(not so) raw strings

The discussions about raw strings probably burnt some magnitudes more time than their implementation, so I try to keep it short...

Summary

The design that currently has the most support includes custom delimiters for "regular" strings as well (using the hash character).
Example: "example\\\"backslash\"" == #"example\\"backslash""# // true

example\"backslash"

Idea

I'd like to build a tiny piece on top of that concept and not only treat double quotes as regular characters unless they are accompanied by the right number of hashes, but apply the same logic to backslashes.

Example:

print(#"The "backslash" has a special meaning, thus \(1 + 1) is replaced with #\(1 + 1)#")

would output

The "backslash" has a special meaning, thus \(1 + 1) is replaced with 2

Explanation

Current string literals have no # in front of them, and nothing would change here. But if you want to use a literal that contains either a double quote and/or a backslash, you prepend the opening and closing quotes with #, and leave the string itself untouched.
If you need #\ or #" in the string itself, you keep adding more hashes.

Downsides

Well, if your string contains long sequences of hashes followed by backslash, "real raw" strings would be slightly more comfortable. I don't think that scenario is common, though.
Also: Source files with many number signs... but if you don't like those, you probably should avoid strings containing them ;-) (and it should also be possible to use \ or ` instead).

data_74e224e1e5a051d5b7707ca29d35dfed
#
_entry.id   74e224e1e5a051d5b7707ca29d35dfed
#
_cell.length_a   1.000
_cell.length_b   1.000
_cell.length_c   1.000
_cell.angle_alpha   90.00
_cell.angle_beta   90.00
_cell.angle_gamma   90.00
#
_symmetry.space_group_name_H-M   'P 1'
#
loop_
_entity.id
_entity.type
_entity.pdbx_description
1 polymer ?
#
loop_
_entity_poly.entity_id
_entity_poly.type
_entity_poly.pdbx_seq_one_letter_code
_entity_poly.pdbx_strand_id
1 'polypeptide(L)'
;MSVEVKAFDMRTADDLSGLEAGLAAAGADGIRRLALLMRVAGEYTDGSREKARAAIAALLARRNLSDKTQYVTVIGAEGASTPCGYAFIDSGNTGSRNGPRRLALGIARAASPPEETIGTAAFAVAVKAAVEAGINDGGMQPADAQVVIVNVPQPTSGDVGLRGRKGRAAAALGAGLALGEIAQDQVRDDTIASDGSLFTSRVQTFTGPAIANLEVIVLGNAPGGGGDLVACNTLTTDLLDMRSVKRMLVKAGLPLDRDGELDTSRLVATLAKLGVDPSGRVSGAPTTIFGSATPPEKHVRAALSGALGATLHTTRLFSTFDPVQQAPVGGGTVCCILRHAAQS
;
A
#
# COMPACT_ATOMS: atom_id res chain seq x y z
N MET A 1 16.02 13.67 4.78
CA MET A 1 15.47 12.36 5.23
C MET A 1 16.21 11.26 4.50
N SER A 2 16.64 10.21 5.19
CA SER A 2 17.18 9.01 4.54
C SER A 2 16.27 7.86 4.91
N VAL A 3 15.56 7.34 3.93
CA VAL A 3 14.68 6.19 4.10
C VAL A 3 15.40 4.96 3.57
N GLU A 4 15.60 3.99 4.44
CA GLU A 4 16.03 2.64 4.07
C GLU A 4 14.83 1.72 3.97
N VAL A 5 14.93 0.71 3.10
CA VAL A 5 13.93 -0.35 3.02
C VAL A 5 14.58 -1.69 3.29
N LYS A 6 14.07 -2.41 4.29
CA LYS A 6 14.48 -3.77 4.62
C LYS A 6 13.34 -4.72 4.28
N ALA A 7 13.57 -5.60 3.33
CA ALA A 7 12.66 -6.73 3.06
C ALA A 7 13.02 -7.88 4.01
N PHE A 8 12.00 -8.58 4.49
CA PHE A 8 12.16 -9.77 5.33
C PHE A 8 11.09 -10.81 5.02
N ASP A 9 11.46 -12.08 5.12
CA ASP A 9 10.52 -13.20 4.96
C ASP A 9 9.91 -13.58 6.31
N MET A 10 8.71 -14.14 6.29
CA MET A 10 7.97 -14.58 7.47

Benefits

No need to escape backslashes or double quotes inside strings while retaining the ability to perform interpolation. Imho this is a critical feature for most kinds of templating, where you have a stream of characters with small parts that are generated.

This should really go into the existing thread. IMO it's poor taste to declare the existing thread as too long and start a new thread to draw attention to your spin on the topic; that does nothing to help bring the discussion toward a conclusion, and in fact can have the opposite effect, diffusing the discussion among multiple topics.

4 Likes

I agree. Tino, do you want me to move this post or just close this thread?

Short story:
Do whatever you consider appropriate - apparently, I just have no idea how to channel the attention of the elite towards the content I want to be noticed.

Long story

I started there, because I wanted to discuss this idea as a possible improvement... it just was completely ignored.
Being quite convinced of the concept, I had to decide either to annoy the thread starters with something they don't want to talk about, or to start a new thread... after all, this basically makes raw strings superfluous, so the concept can be seen as a competitor.

I'm not that sure that keeping everything in one thread is always the right choice for rivaling concepts, and that splitting might improve discussion by moving the focus towards improving potential solutions, instead of making alternatives look as bad as possible. That might be wrong as well, but imho it's still worth trying.

The irony is that in the meantime, the very same idea I wanted to propagate here emerged again in the original thread, and seems to gain some traction... ¯_(ツ)_/¯

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